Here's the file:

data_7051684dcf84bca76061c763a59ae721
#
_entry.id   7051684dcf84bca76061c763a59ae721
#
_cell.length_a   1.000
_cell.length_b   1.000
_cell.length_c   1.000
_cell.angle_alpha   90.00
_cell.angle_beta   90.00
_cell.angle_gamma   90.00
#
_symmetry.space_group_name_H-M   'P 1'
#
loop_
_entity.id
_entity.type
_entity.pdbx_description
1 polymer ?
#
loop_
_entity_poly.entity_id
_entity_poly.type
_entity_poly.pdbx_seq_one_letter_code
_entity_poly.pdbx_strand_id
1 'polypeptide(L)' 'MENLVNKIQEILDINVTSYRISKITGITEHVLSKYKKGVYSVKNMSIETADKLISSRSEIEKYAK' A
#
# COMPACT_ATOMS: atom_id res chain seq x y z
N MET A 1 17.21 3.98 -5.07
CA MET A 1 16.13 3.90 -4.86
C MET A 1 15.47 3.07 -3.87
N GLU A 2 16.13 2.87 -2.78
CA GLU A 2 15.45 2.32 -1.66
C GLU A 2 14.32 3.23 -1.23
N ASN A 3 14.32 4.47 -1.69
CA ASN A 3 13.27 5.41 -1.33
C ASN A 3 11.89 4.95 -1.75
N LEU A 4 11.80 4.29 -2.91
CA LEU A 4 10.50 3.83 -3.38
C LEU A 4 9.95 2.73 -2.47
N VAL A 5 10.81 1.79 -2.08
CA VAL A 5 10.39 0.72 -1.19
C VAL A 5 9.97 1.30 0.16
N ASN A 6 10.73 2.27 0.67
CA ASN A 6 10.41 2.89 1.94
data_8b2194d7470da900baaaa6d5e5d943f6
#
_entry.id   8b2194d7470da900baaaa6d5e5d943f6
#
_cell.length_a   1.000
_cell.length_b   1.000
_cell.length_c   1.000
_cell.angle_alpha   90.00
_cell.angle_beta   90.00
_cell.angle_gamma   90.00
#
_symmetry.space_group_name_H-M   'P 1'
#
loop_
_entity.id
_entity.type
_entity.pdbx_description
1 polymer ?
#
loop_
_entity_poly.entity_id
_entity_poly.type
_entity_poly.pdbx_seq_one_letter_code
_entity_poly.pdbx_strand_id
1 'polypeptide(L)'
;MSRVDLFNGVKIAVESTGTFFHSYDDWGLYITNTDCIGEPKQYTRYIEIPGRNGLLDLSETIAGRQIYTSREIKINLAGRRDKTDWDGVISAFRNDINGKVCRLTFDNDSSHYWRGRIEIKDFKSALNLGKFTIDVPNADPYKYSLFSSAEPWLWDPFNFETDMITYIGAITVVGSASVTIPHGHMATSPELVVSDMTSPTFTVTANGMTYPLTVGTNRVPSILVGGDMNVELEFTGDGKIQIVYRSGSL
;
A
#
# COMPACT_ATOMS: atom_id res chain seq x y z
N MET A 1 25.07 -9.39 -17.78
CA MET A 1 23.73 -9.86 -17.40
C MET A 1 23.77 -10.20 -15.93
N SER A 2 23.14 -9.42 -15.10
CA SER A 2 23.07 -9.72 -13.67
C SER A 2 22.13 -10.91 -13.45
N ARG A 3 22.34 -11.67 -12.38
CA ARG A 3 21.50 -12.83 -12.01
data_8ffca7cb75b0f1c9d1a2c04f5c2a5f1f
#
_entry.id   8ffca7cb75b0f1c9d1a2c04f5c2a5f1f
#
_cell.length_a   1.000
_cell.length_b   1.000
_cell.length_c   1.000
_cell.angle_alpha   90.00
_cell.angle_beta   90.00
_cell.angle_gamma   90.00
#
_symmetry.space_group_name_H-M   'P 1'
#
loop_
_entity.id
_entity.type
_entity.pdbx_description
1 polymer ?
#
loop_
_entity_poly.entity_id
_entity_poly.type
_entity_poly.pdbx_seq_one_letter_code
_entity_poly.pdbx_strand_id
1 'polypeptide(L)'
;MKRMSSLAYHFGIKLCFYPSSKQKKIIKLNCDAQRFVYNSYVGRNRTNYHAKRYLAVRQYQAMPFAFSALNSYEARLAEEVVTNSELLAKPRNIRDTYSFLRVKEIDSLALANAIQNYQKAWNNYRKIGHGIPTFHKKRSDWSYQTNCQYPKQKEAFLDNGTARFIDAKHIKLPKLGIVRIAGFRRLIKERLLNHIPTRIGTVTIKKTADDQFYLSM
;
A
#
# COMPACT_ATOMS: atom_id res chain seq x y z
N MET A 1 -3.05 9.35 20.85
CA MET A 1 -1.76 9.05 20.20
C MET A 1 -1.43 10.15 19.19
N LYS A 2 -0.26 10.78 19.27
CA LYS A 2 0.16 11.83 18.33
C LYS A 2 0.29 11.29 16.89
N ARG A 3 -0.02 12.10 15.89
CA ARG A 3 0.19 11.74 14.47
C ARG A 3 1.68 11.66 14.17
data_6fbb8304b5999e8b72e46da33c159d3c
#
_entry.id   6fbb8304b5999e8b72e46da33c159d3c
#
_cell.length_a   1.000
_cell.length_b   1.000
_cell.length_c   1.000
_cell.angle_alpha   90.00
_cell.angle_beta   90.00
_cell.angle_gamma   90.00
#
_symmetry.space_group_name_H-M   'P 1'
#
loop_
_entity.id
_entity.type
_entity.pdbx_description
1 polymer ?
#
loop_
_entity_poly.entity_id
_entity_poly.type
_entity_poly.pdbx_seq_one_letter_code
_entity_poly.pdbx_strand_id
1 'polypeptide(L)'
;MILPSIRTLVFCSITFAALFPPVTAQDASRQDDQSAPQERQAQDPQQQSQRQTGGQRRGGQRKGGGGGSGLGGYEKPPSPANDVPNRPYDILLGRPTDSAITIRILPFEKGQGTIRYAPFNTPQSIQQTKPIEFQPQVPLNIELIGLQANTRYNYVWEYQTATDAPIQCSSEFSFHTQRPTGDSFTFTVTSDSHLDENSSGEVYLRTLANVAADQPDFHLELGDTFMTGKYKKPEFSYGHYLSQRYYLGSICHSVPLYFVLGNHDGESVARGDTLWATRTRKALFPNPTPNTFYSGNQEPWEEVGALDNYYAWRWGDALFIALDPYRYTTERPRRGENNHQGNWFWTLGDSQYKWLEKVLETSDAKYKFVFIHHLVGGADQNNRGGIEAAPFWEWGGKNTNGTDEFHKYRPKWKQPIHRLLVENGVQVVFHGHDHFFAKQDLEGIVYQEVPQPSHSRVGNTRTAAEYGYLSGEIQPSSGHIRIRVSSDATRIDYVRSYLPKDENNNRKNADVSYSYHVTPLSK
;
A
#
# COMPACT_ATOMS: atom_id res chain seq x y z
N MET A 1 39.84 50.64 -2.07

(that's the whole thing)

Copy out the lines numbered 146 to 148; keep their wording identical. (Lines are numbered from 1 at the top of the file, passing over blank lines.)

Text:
1 'polypeptide(L)'
;MILPSIRTLVFCSITFAALFPPVTAQDASRQDDQSAPQERQAQDPQQQSQRQTGGQRRGGQRKGGGGGSGLGGYEKPPSPANDVPNRPYDILLGRPTDSAITIRILPFEKGQGTIRYAPFNTPQSIQQTKPIEFQPQVPLNIELIGLQANTRYNYVWEYQTATDAPIQCSSEFSFHTQRPTGDSFTFTVTSDSHLDENSSGEVYLRTLANVAADQPDFHLELGDTFMTGKYKKPEFSYGHYLSQRYYLGSICHSVPLYFVLGNHDGESVARGDTLWATRTRKALFPNPTPNTFYSGNQEPWEEVGALDNYYAWRWGDALFIALDPYRYTTERPRRGENNHQGNWFWTLGDSQYKWLEKVLETSDAKYKFVFIHHLVGGADQNNRGGIEAAPFWEWGGKNTNGTDEFHKYRPKWKQPIHRLLVENGVQVVFHGHDHFFAKQDLEGIVYQEVPQPSHSRVGNTRTAAEYGYLSGEIQPSSGHIRIRVSSDATRIDYVRSYLPKDENNNRKNADVSYSYHVTPLSK
;